Landscape and Imaginary Space
All the texts I have been writing in the last years are about bodies and landscapes. I am describing movements of bodies and movements of space and the moments when the one comes out of or crawls into the other.
The first tool I am working with when writing is my own body. I get calm, I open up, I enter some sort of all-body-listening-mode. I let images come, I let words come, I write what I see and hear.
For me, the performers’ speaking of the texts is in a similar way first of all a listening. You read something, you learn something by heart and you speak something that is not „yours“. When speaking a text, you build a relation to an other thing, an other body. The one who speaks a text is entering into a listening mode, and offering a relation to what they hear.
The main challenge in Aeon with these specific texts in this particular environment is to understand the relation between imaginary space and real space. If you work in a studio or a theater and you speak a text like this it is all imaginary space; but here outdoor there is a real physical space and it responds to the imaginary space being told about. This is one of the relations we are working with here and probably the strongest.
Apart from that we are busy with at least two more relations:
- between the one who is speaking and the one(s) who are listening: there is a lot of „we“ and „they“ and „I“ in the texts and I find it interesting how these words affect us (the ones speaking as well as the ones listening) differently – closeness, distance, separation appear when these words are being said; I realise more and more how much personal pronouns are strong indications of space, spatial relations
- between the text and the body: How does the one who speaks feel the text? – I am interested in how the body who speaks can be the first resonance field for the text, this particular word or sentence: to let space emerge for what you feel/hear NOW when hearing/saying it.
So, what we are trying to do here is to work on three relations at the same time:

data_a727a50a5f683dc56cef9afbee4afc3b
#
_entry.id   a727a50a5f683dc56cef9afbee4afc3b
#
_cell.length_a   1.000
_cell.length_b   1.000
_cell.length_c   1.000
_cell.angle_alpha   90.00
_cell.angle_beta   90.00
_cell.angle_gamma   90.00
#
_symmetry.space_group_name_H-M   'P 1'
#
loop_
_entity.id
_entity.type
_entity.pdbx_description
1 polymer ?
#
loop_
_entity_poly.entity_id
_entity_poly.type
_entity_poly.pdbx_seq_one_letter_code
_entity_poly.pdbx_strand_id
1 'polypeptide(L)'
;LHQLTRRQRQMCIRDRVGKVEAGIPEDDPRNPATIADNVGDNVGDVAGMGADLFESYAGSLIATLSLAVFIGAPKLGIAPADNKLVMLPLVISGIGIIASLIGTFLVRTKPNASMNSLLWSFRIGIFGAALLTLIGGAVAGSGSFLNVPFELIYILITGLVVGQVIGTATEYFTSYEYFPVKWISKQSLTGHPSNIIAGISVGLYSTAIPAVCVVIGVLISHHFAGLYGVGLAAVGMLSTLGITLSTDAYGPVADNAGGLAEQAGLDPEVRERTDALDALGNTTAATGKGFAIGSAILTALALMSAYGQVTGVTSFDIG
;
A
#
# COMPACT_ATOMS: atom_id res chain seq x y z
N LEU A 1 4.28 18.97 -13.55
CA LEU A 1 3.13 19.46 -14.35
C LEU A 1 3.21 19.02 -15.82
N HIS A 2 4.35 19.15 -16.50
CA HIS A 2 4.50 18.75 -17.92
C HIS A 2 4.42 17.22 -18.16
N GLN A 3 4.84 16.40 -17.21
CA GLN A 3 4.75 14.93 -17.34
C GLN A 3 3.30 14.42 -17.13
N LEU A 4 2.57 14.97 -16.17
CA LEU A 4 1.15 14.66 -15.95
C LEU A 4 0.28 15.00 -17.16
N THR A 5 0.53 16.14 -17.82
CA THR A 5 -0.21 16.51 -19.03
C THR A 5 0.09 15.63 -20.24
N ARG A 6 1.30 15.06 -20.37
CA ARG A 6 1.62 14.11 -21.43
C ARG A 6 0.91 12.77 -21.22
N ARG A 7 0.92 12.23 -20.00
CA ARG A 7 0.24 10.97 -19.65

- where are you NOW in the text? how do you feel, hear what you are saying?
- where are you NOW in space? what do you see, hear, feel, get from your surrounding? (the air, the temperature, the ground and its stones and plants, the birds, the wind, the sky, the noises around etc.)
- where are you NOW in relation to the one(s) who listen(s)? Are you in the „we“, the „they“ or the „I“? How do you address us/them and how do you feel addressed by us/them?
How can you be at the same time in a real space and in an imaginary space created by language and in relation to a listening body (your own and others)?
The performers, Lisa, Laura, Joséphine, are handling these relations very differently but they share the questions and their directions.
The Spectacle Around You
All the texts used for this work talk about future journeys: „we“ will go somewhere – we will go to the street, the swamp, the naked earth.
As a visitor you are on a trip on this field, you are exploring its very heterogenous landscape – its desert, its garden, its street, its stones etc. You sense the ground, the air, your body and its relations to others, the other bodies in relation to yours.
The performers make you see the underneath of the ground (the plants and where they enter the earth), the three dimensions of where we are – they make you turn around, feel your sides and your back, truly sense that there is everywhere something and not just in front of you.
The performers make the visitors who walk with them enter to what is here and now in all its heterogeneity and vastness and richness; they show you around. In walking with the performers you experience a clear sense of „surrounding“: that which is happening is always around you, the front is only one moment; and as soon as the front comes in, there is someone looking back at you and you are being seen, too.
I experience this trip as creating a „we“; as constant transitions between an integration (I am with you, we are together) and a distance (they are elsewhere, I am here), a sharing of spatial and personal/physical relations. It is a trip, a journey, and highly symbolic – a life time. Out of this purity – the performers’ movements as well as that of the landscape – for me the symbolic emerges.
There is a certain lightness that the performers have, and that affects the audience. In this particular space at Landsberger Allee, which for me is so much in-between of many things: abandonment and resurrection, desert and garden, stones and plants, urbanity and nature, no longer used for anything and future construction site, ugliness, trash and beauty in the width it offers – in all these in-betweens, the lightness, sometimes even serenity that the dancers have, opens up a sense of affirmation, forms a yes.
As a spectator I am taken into this very place right here and now on Landsberger Allee, my whole body is doing this trip through this field in all its strangeness. And I am taken to other places by listening to someone speaking and taking me into an imaginary space that is elsewhere and at the same time here and now.